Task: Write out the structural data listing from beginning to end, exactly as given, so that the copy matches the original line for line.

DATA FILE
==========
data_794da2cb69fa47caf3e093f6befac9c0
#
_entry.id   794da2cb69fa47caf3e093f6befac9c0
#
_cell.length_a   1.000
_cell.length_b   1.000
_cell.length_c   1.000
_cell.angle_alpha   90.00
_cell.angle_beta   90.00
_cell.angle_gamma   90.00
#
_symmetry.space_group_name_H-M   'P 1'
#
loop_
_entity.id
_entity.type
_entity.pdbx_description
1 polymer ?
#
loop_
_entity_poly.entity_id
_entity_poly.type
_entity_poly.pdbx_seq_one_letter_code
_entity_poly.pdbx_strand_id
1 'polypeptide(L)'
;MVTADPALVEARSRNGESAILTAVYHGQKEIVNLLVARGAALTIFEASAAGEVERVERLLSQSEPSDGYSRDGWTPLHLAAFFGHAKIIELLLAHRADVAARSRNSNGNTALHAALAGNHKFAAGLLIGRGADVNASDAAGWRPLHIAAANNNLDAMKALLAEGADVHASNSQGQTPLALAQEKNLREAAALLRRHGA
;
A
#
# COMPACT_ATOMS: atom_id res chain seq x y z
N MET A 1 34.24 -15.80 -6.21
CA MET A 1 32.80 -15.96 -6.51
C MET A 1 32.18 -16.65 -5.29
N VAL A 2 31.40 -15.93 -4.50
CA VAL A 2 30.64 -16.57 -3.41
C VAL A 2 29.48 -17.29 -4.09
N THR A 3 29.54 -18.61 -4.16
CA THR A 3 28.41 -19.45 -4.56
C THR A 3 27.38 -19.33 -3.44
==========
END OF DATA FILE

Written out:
data_794da2cb69fa47caf3e093f6befac9c0
#
_entry.id   794da2cb69fa47caf3e093f6befac9c0
#
_cell.length_a   1.000
_cell.length_b   1.000
_cell.length_c   1.000
_cell.angle_alpha   90.00
_cell.angle_beta   90.00
_cell.angle_gamma   90.00
#
_symmetry.space_group_name_H-M   'P 1'
#
loop_
_entity.id
_entity.type
_entity.pdbx_description
1 polymer ?
#
loop_
_entity_poly.entity_id
_entity_poly.type
_entity_poly.pdbx_seq_one_letter_code
_entity_poly.pdbx_strand_id
1 'polypeptide(L)'
;MVTADPALVEARSRNGESAILTAVYHGQKEIVNLLVARGAALTIFEASAAGEVERVERLLSQSEPSDGYSRDGWTPLHLAAFFGHAKIIELLLAHRADVAARSRNSNGNTALHAALAGNHKFAAGLLIGRGADVNASDAAGWRPLHIAAANNNLDAMKALLAEGADVHASNSQGQTPLALAQEKNLREAAALLRRHGA
;
A
#
# COMPACT_ATOMS: atom_id res chain seq x y z
N MET A 1 34.24 -15.80 -6.21
CA MET A 1 32.80 -15.96 -6.51
C MET A 1 32.18 -16.65 -5.29
N VAL A 2 31.40 -15.93 -4.50
CA VAL A 2 30.64 -16.57 -3.41
C VAL A 2 29.48 -17.29 -4.09
N THR A 3 29.54 -18.61 -4.16
CA THR A 3 28.41 -19.45 -4.56
C THR A 3 27.38 -19.33 -3.44